Personal loan applicants can request a specific loan amount. Borrowers, for example, may request small personal loans up to $5,000, whereas lenders may determine how much money they are willing to lend.Lenders may approve the $5,000 request, deny the request, or conditionally approve a lower loan amount. Borrowers with higher incomes may qualify for higher loan amounts.

Loan Term

Personal loans can have a repayment term of 12 months to seven years. Term length can impact the total cost of a loan. For example, longer terms may carry higher interest rates and lower monthly payments compared with shorter terms. Getting a longer loan term usually means you’ll pay more interest charges over the life of the loan.

Bank Account Information

Getting a consumer loan based on income may require that you have a personal bank account. You may need a U.S. depository account in your name, such as a checking account or savings account with a routing number. Lenders may require you to provide your bank account information for verification purposes.

Alternatives to Loans Based on Income 

Here are some alternatives to loans based on income:

Credit Cards

Credit cards are an alternative to loans based on income. Every credit card account has a predetermined credit limit capping how much you can charge on the card. It’s possible to get a credit card without a credit history, and you don’t necessarily need steady income to get a credit card in your name.Cardholders are expected to repay their credit card debts over time and can make monthly payments that meet or exceed the minimum payment due. You can generally avoid paying interest on credit card purchases by paying your statement balance in full each billing cycle.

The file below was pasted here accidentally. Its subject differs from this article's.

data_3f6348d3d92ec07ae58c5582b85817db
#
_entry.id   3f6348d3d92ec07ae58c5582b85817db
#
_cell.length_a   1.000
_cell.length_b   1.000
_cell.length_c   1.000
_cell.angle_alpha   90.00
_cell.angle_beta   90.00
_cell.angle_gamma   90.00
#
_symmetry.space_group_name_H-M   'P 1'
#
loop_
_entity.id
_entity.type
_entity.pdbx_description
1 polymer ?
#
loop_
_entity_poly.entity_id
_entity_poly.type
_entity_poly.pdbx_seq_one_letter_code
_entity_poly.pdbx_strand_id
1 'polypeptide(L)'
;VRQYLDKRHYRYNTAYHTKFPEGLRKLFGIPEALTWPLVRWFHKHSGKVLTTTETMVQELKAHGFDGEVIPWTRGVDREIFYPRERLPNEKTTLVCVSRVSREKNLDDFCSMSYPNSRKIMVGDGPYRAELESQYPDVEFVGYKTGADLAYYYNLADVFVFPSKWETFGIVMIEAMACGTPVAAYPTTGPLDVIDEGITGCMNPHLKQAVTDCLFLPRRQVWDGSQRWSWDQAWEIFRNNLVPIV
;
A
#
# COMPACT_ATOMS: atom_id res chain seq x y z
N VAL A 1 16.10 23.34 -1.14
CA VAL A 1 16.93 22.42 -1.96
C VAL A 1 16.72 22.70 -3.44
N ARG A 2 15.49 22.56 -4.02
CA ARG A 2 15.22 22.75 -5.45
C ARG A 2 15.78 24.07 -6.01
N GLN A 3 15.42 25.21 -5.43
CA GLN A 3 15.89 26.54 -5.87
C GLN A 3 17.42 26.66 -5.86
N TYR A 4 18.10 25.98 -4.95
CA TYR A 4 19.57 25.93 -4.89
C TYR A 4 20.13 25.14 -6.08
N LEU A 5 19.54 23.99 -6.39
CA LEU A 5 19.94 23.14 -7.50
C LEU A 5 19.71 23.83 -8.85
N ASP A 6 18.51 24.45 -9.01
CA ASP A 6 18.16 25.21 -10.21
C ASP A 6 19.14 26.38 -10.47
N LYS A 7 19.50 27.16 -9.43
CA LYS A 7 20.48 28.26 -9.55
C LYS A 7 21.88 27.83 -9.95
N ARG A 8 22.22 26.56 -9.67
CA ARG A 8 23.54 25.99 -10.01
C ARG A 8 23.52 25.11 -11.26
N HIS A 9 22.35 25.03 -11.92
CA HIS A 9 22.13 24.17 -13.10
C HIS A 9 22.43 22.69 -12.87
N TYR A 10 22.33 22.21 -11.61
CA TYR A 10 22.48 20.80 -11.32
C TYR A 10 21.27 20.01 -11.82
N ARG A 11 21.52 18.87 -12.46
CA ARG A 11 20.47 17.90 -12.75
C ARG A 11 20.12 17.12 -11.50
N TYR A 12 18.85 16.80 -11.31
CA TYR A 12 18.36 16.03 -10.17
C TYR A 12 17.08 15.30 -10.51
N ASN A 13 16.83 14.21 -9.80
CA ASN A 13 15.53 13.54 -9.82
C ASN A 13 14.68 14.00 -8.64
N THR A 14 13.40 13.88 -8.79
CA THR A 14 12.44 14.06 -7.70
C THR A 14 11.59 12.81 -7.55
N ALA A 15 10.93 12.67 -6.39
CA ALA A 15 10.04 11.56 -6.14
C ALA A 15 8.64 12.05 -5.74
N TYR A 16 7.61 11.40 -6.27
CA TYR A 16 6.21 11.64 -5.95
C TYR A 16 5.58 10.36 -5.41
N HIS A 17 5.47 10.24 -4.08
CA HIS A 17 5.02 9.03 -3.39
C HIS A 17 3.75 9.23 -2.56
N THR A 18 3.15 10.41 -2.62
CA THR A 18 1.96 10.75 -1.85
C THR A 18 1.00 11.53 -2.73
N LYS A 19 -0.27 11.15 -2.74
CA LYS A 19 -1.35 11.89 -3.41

Family Loans

Consumers may borrow money from family members. A family member may be willing to loan you a lump sum of money without charging you interest.Asking relatives for family loans can help you meet planned or unplanned expenses, but failing to repay them back in full could strain your relationship with them.

Personal Savings

Consumers with available personal savings may consider using those funds instead of borrowing from a lender. Any money you have deposited in a checking or savings account can be withdrawn and spent as you see fit.Using your personal savings to cover major expenses doesn’t impact your debt-to-income ratio and doesn’t require a hard pull inquiry into your credit report. Some savings accounts, however, may place limits on the number of withdrawals or transactions you can make during any monthly statement cycle.

The Takeaway

Many loan products require borrowers to have a gross monthly income. Lenders can set their own eligibility criteria, and some lenders may deny financing to borrowers with annual incomes below $25,000. Banks, credit unions, and nonbank financial institutions can offer loans based on income, but their terms and conditions may not always be right for you.Lantern by SoFi can help you compare personal loan interest rates. Just provide basic information about yourself and the loan you need, and Lantern can guide you in the process to apply for a personal loan with the lender of your choice. Check your rate today and see if you prequalify.

Frequently Asked Questions

Can you get a loan based on income?
How much will private lenders lend based on income?
How do I qualify for a low income loan?
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About the Author

Sulaiman Abdur-Rahman

Sulaiman Abdur-Rahman

Sulaiman Abdur-Rahman writes about personal loans, auto loans, student loans, and other personal finance topics for Lantern. He’s the recipient of more than 10 journalism awards and served as a New Jersey Society of Professional Journalists board member. An alumnus of the Philadelphia-based Temple University, Abdur-Rahman is a strong advocate of the First Amendment and freedom of speech.